Rip Naquin, whose same-sex domestic partnership was the first in New Orleans when it was registered in 1993, died Tuesday at Chateau de Notre Dame nursing home of kidney failure. He was 63.
Naquin published Ambush, a biweekly magazine for the city's LGBT community, with his partner, who was born Martin Greeson but is known as Marsha Naquin-Delain.
They were two of the five grand marshals of Southern Decadence, New Orleans' largest gay street fair, in 2015.
New Orleans was the 29th U.S. municipality to create a registry of domestic partners, and Naquin and Delain were the first in line when the rolls opened at City Hall on Sept. 3, 1993.
"We never thought there would be gay marriage back then," Naquin said in a June 2015 interview with The Times-Picayune, published on the second anniversary of the U.S. Supreme Court decision overturning the federal Defense of Marriage Act. "We thought this was the height of recognition we could get as a couple."
Ambush writer Frank Perez recalled being at work laying out magazine pages when Naquin received word of the Supreme Court ruling. "We both looked at each other and just started crying," Perez said. "It was a very powerful moment."
The Naquin-Delains married in New York in 2013, on their 40th anniversary together. They had met outside a Bourbon Street bar in 1973, moved in together in Baton Rouge, and launched Ambush magazine in 1982 before moving to New Orleans in 1985.
Since 1986, the Ambush offices have been on the first floor of 828 Bourbon St., with the proprietors' residence on the second and third floors. Legendary parties took place at the 1830s "Ambush Mansion," especially during Carnival.
The most "enthusiastic" bead-thrower on the balcony on Mardi Gras would be chosen as the King Cake Queen, who would be honored at a formal, invitation-only coronation ball during the next year's Carnival, according to Brian Sands, who has been Ambush's theater critic since 2002.
Social events at the mansion were often occasions to raise money for charity. In August 2015, for example, a Magnolia Cotillion celebrating the couple's second wedding anniversary raised money for the costs of the free public events of Southern Decadence and for its charities: the LGBT+ Archives Project of Louisiana, the Louisiana Equality Foundation and the PFLAG (Parents, Families and Friends of Lesbians and Gays) New Orleans Scholarship Fund.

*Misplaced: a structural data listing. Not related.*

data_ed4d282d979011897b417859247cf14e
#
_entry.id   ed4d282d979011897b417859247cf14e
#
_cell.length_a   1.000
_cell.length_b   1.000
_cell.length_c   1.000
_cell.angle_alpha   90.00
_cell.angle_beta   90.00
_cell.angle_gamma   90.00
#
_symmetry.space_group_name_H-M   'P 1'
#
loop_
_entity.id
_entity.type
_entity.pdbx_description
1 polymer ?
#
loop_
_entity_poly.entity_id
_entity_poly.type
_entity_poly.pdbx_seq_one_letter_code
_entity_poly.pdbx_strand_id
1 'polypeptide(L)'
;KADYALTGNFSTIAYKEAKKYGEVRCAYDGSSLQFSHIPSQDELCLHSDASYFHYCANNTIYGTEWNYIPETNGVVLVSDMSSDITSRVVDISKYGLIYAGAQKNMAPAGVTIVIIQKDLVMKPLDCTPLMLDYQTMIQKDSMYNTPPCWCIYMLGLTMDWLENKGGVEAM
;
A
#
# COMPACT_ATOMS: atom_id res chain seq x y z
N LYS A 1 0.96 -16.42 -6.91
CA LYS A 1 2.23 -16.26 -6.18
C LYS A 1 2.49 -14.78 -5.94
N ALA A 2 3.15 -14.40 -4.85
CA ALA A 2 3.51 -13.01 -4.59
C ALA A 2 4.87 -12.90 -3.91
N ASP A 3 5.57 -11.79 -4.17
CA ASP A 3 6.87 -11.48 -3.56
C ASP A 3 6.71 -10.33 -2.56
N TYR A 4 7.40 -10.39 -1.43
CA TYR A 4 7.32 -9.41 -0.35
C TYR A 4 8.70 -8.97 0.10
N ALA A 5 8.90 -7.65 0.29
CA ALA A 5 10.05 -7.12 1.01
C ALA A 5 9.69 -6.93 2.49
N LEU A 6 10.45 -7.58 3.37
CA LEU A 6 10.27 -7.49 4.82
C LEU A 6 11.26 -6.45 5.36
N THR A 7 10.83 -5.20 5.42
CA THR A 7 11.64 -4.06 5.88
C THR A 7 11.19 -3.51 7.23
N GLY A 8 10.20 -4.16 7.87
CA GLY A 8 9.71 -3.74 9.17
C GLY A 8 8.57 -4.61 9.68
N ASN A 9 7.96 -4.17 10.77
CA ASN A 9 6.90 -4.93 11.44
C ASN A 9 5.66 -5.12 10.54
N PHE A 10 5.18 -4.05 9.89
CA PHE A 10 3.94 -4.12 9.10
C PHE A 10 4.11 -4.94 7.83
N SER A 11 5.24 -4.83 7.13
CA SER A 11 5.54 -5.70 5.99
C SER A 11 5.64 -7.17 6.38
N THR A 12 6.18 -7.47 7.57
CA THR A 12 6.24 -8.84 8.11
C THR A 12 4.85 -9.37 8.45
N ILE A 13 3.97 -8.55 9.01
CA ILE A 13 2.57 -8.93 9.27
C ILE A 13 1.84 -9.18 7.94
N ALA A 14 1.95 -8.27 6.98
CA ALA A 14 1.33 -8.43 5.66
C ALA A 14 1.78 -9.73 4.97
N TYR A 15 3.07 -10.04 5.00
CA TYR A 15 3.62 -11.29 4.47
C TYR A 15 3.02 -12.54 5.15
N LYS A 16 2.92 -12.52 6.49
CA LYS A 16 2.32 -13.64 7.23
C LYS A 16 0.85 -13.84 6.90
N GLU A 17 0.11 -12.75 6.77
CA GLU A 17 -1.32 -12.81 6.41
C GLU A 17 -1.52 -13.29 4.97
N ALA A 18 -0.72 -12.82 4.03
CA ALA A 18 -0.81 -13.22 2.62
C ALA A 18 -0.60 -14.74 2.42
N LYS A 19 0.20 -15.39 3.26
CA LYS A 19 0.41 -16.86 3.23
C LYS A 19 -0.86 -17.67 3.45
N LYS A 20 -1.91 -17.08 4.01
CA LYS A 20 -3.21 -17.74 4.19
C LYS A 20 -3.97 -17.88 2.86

Naquin had a key role in the evolution of Southern Decadence from a private party in 1972 to an international Labor Day weekend event with an estimated economic impact of $216 million in 2015, when participants brought in more than $39,000 for charity. Internet publicity through Ambush was a key factor in the evolution of the event, Perez said.
About 2013, Perez said, Naquin stepped in as a board member to strengthen the structure of Southern Decadence's finances.
"He loved Southern Decadence, because it is one of the things that makes New Orleans unique," Perez said.
The longevity of Ambush magazine, at a time "when many other publications have gone by the wayside," is a tribute to Naquin's business sense, Sands said.
Naquin was also a strong supporter of the First Amendment, open to publishing opinions that might offend advertisers, both Sands and Perez said.
Sands recalled asking Naquin whether he should ease up on a negative review of a theater production that had been advertised in Ambush, and Naquin replied, " 'No, call it as you see it.' "
In addition to Delain, survivors include two brothers, Michael and Leroy Naquin Jr., and three sisters, Catherine Vaughn, Cynthia Chaisson and Suzanne Cameron.
A Mass will be said at 11 a.m. Saturday at Our Lady of Guadalupe Catholic Church, 411 N. Rampart St. Visitation will begin at 10 a.m. Burial will be private. Tharp-Sontheimer-Tharp Funeral Home is in charge of arrangements.
Editor's note: This story was changed Aug. 15 to correct when the photo was taken.